For those who haven’t seen the movie, it begins in Barbie Land, a paradise where women run the world, supportive of each other, and enjoy spending time together. Barbies are the doctors, astronauts, architects, and even president. They believe that Barbie Land mirrors the real world. But when Barbie suddenly thinks of death (an unacceptable thought in Barbie Land) and notices cellulite, she goes to the real world for help. Ken begs to tag along and once they get there, they discover that the real world is a patriarchy, the opposite of Barbie Land. The real world is run by men, not women. In the movie, even Mattel, the creator of Barbie, is run only by men; the CEO played by (again, who else), Will Ferrell.
In Barbie Land, men are extras; Ken was a handsome himbo (a male bimbo) trying to get Barbie’s attention and Alan was a not so handsome good guy.
Think how well these reflect the characters that women often portray? In most films, men are the protagonists and sensual women are the supporting cast. Pretty in the cinema seems to be sexual…women are barely clothed (or not), with big breasts, full lips, and shapely butts. Sadly, young women have been brainwashed by this ideal and cosmetic procedures in this demographic are thriving. Breast augmentation (1% of US population, mostly cosmetic), lip fillers, Botox, and butt enhancements are common procedures. When the heroines do show courage (which they rarely did before the 1960s) it is in the service of assisting the male lead.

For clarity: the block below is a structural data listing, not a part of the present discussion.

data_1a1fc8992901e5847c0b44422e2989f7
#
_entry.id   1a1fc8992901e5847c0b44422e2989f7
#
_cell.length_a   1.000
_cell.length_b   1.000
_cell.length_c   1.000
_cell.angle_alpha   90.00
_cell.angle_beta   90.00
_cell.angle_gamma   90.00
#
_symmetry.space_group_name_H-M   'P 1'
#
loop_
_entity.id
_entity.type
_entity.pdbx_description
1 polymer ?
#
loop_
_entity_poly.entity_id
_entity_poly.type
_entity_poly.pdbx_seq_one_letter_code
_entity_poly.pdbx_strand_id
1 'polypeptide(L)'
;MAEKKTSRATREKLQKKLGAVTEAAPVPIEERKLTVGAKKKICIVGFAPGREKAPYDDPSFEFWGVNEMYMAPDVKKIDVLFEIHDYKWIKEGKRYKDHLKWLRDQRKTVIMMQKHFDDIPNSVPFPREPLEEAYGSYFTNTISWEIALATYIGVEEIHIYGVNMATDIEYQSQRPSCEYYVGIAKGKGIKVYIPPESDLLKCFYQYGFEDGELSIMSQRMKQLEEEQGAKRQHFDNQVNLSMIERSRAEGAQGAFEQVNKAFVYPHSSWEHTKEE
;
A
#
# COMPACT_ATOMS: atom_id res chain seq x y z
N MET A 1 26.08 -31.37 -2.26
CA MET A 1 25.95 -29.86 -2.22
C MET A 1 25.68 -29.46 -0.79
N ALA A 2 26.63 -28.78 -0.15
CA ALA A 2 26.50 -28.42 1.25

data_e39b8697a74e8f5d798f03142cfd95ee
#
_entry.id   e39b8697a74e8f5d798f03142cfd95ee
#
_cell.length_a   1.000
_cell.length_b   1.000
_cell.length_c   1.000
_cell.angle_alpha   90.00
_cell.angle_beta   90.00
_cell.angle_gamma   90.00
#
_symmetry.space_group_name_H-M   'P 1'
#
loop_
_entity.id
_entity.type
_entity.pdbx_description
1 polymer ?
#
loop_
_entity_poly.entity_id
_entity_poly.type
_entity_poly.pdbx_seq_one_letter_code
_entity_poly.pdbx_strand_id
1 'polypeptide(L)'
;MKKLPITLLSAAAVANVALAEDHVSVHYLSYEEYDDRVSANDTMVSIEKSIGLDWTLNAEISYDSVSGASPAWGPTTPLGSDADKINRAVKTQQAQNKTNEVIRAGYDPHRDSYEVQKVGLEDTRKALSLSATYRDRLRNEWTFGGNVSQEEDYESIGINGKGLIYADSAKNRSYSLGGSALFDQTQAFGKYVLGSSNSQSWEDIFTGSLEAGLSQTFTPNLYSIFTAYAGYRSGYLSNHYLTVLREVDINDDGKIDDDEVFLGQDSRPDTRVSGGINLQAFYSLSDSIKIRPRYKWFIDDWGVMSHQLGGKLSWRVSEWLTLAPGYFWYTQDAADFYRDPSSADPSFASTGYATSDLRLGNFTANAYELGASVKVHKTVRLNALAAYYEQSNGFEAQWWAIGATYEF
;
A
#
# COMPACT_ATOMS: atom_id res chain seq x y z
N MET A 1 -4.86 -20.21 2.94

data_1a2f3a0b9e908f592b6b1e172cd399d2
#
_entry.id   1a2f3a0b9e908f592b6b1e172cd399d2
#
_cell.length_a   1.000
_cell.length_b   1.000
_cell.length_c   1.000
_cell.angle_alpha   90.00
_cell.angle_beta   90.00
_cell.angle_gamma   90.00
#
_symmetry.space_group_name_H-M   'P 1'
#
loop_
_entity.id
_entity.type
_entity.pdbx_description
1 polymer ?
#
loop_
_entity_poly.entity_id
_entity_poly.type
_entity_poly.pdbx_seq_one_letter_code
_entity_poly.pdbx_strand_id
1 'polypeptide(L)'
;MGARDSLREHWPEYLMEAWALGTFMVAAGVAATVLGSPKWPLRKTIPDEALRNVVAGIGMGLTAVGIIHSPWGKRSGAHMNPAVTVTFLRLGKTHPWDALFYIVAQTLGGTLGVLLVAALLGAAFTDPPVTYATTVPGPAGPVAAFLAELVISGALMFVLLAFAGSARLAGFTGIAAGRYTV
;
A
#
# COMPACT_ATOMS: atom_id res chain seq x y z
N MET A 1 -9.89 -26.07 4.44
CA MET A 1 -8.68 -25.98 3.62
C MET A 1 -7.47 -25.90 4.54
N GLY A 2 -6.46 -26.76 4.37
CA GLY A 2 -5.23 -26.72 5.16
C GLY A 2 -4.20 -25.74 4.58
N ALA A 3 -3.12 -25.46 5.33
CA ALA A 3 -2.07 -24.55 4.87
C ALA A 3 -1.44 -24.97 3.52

In Hollywood, pretty women are rarely smart (since they are primed for sex, no time for brains). A numbing example was the television show Big Bang Theory. Another stereotypical character is the “helpmate” woman. Unless she is a future love interest, this character is either marginally attractive or unusual looking. Her job is to aid the male hero on his quest. And these are the exact stereotypes that Gerwig used for the men in the movie. Ryan Gosling, as Ken, was eye candy and not particularly smart. Allan, an average looking guy, played by Michael Cera, helped the real life woman (played by America Ferrera) return Barbie Land to its original matriarchy.
I had been so conditioned that I didn’t even notice these demeaning stereotypes; until they were done in the reverse.
The genius of Greta Gerwig is that she hides her messages in plain sight. In this comedy, women can get a new message…we are not caricatures. Pretty is more than sexual. Pretty women can be smart. Pretty women can be successful. Pretty women can be curvy. Pretty women don’t need to get the guy. Women can define their own beauty (via the real-life characters in the movie). In Barbie, women advocate for themselves, they are strong, they are the heroes of the story.
What a great message for young girls. And it is just one of the many messages that Barbie offers, all wrapped up in pink cotton candy bow.
Angela Rieck, a Caroline County native, received her PhD in Mathematical Psychology from the University of Maryland and worked as a scientist at Bell Labs, and other high-tech companies in New Jersey before retiring as a corporate executive. Angela and her dogs divide their time between St Michaels and Key West Florida. Her daughter lives and works in New York City.